So now I am finished medical school. I realize I have learned very little about how to manage and counsel on obesity – and so have my classmates. In a recent poll of my class of 2013, although many felt comfortable discussing obesity, they felt ill-prepared to effectively manage it and those that did say they felt they had some weight management strategies found that it came from a few select doctors or their own personal weight management challenges. Obesity affects a great deal of the population, affects every specialty and subspecialty and yet we don’t learn how to effectively manage it? We need to do a better job of recognizing the problem, reflecting on our own health behaviours and prioritizing teaching on the issue. If we’re not teaching our future physicians how to manage obesity effectively, who can people turn to for weight management help?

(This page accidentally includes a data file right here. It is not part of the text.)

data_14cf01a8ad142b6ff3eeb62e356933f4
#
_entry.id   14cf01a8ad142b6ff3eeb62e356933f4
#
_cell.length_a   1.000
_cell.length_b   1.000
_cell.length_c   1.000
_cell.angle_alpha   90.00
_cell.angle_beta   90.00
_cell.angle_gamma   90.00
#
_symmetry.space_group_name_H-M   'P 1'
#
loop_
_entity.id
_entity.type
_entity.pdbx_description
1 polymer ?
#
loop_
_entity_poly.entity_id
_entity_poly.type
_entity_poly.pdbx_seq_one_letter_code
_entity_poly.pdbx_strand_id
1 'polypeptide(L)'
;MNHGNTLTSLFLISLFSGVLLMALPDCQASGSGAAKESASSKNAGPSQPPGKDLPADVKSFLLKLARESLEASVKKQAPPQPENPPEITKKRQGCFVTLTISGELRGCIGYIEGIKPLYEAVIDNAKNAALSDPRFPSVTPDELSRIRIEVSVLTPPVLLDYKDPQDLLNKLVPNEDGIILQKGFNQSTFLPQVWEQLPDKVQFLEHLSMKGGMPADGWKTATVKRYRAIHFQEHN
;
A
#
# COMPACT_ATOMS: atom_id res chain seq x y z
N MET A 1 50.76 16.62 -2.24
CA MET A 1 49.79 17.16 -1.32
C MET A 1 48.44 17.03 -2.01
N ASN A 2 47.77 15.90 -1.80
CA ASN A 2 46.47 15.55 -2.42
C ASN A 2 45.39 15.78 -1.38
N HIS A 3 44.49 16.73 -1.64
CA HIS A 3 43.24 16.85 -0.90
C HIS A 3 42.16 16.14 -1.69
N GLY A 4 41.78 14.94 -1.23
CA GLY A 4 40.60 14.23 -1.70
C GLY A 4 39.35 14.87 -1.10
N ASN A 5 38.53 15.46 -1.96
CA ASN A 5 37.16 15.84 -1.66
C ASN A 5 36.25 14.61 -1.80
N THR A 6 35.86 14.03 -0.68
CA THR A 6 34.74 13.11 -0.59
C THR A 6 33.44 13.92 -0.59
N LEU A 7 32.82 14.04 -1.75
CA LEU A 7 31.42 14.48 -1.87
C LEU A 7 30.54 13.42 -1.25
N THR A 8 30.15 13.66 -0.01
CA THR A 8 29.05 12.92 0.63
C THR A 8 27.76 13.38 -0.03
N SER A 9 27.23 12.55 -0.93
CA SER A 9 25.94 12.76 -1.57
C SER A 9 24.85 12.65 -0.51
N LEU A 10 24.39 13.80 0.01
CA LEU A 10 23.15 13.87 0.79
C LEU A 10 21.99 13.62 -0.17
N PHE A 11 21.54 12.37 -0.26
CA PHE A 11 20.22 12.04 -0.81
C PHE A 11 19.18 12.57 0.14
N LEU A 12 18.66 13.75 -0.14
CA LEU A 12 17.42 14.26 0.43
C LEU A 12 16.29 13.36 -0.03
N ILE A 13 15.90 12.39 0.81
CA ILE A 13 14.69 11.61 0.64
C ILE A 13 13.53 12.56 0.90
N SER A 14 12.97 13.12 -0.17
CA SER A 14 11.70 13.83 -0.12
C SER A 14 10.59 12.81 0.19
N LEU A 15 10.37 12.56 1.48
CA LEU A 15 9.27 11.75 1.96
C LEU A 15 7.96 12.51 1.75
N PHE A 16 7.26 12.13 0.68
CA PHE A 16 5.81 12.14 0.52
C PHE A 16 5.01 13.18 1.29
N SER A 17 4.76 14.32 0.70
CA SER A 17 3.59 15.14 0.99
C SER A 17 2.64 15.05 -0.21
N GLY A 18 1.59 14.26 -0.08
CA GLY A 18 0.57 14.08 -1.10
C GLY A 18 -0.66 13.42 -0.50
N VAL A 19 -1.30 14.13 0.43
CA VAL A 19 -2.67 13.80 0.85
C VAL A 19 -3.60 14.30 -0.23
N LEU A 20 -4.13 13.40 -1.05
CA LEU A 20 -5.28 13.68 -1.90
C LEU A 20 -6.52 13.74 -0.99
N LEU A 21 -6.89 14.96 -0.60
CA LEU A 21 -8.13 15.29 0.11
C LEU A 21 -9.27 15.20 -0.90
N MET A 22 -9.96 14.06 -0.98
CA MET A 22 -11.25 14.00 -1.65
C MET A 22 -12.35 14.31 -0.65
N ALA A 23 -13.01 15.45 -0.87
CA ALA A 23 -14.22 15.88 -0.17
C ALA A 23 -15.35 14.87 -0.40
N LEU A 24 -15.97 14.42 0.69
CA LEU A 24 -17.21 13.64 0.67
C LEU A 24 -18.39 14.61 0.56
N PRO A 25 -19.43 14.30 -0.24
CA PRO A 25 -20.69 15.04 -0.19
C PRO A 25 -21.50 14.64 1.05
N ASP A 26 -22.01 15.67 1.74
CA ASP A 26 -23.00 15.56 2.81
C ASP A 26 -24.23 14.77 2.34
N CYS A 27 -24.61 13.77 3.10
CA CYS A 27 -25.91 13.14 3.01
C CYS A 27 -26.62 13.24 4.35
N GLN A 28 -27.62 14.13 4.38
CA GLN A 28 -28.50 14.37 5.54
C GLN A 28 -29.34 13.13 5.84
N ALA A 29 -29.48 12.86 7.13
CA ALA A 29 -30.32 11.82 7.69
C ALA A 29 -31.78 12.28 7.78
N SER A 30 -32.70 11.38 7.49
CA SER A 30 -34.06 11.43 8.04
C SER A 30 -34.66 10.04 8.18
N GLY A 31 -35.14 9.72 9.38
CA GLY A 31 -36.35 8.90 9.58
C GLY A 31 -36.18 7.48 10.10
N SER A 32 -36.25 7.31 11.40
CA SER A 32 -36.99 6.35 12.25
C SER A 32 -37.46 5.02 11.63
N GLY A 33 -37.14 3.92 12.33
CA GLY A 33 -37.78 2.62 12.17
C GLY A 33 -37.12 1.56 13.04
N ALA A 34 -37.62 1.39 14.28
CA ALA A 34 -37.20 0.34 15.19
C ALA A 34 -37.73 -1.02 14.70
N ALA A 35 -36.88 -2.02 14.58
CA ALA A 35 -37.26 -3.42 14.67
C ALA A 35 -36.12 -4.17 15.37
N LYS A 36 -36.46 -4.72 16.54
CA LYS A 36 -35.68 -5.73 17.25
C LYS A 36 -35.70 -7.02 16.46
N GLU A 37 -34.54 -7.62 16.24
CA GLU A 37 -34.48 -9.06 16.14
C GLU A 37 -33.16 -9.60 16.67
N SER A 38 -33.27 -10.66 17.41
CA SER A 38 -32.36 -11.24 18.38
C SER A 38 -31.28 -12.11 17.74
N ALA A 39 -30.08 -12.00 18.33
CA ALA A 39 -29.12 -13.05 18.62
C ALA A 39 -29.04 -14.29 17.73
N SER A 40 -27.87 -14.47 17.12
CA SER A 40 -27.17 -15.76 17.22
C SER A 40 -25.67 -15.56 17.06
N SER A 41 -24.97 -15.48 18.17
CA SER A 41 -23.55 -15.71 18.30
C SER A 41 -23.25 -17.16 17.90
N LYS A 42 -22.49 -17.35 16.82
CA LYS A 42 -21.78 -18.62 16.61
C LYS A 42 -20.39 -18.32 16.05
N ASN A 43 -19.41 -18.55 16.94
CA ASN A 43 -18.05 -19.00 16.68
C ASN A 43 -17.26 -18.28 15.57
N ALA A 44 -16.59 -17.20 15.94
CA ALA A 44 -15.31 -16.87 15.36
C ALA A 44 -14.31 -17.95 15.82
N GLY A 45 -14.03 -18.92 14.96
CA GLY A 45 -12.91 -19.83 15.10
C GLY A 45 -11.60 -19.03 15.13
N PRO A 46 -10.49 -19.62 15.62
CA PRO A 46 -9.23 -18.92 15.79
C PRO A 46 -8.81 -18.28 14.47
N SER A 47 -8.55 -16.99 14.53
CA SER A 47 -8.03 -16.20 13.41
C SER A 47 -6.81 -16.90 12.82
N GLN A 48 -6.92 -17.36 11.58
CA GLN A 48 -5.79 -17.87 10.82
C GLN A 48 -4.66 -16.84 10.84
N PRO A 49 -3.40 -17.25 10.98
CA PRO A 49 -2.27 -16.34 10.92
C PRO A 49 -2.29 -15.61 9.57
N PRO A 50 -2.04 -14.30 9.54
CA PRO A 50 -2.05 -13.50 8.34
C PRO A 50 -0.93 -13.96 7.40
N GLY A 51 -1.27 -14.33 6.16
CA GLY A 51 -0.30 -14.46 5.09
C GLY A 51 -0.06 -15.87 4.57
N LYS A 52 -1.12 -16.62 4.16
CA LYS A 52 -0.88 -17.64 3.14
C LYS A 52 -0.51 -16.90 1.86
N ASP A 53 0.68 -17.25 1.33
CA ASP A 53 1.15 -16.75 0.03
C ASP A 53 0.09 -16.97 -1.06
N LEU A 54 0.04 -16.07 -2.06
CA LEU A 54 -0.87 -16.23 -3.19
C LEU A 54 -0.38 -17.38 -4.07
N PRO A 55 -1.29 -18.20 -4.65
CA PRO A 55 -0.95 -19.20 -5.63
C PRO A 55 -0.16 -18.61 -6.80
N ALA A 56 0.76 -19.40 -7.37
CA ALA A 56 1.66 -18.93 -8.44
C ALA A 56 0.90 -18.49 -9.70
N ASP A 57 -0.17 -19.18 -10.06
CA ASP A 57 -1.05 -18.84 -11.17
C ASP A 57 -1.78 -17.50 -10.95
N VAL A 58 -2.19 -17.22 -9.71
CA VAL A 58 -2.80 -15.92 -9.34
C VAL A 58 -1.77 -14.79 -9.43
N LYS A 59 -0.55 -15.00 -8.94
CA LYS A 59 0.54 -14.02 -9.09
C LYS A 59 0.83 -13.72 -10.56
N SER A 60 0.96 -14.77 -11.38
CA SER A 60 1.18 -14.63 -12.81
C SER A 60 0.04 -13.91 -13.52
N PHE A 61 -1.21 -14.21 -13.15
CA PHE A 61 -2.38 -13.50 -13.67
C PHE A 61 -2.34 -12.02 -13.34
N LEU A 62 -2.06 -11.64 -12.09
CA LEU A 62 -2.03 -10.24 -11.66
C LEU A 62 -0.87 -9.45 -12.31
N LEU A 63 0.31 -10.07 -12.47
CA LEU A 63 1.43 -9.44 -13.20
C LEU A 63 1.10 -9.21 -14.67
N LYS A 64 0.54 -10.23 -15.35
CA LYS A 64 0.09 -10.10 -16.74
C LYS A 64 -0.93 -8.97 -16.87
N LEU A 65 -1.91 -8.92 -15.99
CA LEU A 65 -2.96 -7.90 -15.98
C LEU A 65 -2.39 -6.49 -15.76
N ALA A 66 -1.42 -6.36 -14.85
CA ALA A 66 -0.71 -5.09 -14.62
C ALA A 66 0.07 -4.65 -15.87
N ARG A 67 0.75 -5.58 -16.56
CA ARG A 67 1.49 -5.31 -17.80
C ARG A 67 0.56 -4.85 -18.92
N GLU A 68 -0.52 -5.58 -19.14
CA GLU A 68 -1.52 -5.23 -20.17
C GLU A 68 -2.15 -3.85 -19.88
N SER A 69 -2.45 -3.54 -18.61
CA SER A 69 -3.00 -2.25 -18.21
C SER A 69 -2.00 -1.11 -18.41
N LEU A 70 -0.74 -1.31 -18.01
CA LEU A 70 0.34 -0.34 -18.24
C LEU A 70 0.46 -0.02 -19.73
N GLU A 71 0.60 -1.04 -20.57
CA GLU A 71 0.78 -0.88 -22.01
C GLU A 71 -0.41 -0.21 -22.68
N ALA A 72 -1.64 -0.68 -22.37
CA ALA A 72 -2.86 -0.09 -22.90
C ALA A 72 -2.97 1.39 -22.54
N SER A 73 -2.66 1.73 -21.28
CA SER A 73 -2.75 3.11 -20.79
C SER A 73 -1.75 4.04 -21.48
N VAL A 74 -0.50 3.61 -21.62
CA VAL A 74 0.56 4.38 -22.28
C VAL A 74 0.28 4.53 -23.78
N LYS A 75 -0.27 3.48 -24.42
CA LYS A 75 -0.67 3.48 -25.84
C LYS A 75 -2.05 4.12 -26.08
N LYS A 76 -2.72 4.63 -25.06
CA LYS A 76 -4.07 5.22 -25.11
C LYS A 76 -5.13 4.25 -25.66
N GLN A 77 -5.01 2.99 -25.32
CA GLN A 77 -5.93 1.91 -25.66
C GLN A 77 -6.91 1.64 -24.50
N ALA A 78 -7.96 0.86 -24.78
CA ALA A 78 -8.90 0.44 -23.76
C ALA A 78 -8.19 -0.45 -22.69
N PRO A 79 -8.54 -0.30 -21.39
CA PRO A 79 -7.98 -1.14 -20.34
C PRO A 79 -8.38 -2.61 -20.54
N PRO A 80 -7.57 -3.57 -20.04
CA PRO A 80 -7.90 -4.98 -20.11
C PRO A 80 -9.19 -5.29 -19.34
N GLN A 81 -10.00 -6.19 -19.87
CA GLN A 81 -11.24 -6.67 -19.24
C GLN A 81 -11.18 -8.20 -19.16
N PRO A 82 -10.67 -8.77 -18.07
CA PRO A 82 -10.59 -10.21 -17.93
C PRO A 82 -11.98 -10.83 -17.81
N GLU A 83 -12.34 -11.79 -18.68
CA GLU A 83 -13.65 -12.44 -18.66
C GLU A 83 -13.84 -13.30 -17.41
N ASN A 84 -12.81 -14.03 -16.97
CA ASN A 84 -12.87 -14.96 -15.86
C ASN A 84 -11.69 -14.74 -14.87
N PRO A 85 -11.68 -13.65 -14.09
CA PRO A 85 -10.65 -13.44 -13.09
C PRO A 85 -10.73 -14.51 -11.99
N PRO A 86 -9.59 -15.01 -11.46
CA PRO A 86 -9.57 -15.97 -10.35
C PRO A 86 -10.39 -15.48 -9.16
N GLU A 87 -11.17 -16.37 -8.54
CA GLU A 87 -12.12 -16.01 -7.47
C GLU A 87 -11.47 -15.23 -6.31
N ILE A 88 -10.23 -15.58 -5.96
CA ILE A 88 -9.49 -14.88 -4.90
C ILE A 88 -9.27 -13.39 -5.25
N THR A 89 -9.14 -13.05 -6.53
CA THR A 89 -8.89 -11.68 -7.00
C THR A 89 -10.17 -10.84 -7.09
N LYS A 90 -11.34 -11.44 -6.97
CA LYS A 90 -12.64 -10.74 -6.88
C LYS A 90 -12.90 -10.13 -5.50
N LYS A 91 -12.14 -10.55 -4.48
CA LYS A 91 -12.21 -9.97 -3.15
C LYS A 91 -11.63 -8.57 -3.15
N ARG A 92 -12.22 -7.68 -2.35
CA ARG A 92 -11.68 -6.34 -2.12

Monday, April 01, 2013

Badvertising: Christie's Now Calling Cookies "Fruit Krisps"

In case last week's posting of Cherry 7-Up Antioxidant still didn't convince you the food industry will say or do anything to sell food, here are Christie's new "Banana Fruit Krisps".

You know you have to hand it to Christie's marketing department as their new "Banana Fruit Krisps" sure do make cookies sound more healthful, especially since they're made with "REAL FRUIT" and are a "Sensible Solution".

Because that's what they are - cookies - as Banana Fruit Krisps' calories and sugar content are virtually identical to Chips Ahoy's, yet I'm pretty sure these are meant to sound good for your children, whereas Chips Ahoy - at least those you know are treats.

[Hat tip to my wonderful wife]